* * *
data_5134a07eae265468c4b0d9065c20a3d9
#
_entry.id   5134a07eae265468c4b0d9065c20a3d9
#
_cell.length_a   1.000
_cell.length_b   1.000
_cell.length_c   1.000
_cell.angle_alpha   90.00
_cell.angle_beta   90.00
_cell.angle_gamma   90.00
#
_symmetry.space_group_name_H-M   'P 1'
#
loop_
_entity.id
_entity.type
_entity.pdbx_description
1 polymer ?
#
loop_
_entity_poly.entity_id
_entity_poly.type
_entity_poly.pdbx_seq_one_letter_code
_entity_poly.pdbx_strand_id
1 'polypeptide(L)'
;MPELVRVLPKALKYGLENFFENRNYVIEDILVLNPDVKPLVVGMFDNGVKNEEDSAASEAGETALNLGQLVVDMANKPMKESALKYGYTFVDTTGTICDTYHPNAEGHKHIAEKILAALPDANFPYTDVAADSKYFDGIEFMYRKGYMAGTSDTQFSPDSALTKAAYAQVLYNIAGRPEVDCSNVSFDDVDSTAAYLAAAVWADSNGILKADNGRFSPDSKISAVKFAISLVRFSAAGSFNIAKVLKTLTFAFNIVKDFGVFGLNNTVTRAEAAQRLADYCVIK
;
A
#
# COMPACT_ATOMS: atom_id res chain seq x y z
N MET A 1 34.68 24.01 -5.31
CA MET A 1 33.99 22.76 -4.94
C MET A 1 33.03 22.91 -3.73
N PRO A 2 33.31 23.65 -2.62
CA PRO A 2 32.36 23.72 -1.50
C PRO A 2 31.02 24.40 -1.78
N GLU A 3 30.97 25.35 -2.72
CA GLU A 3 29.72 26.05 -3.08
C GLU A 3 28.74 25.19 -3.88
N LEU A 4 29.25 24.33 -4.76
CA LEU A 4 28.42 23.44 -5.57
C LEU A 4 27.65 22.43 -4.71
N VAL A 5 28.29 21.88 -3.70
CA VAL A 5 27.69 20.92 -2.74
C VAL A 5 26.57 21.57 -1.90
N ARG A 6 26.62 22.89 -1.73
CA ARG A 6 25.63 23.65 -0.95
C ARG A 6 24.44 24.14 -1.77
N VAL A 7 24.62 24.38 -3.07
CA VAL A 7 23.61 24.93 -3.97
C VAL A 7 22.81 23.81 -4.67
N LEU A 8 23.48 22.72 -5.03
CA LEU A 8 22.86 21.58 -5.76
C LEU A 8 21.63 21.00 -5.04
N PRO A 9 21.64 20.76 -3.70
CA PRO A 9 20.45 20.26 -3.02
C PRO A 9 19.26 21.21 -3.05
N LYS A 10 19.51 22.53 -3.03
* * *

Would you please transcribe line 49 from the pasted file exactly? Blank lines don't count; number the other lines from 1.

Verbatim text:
N VAL A 7 24.62 24.38 -3.07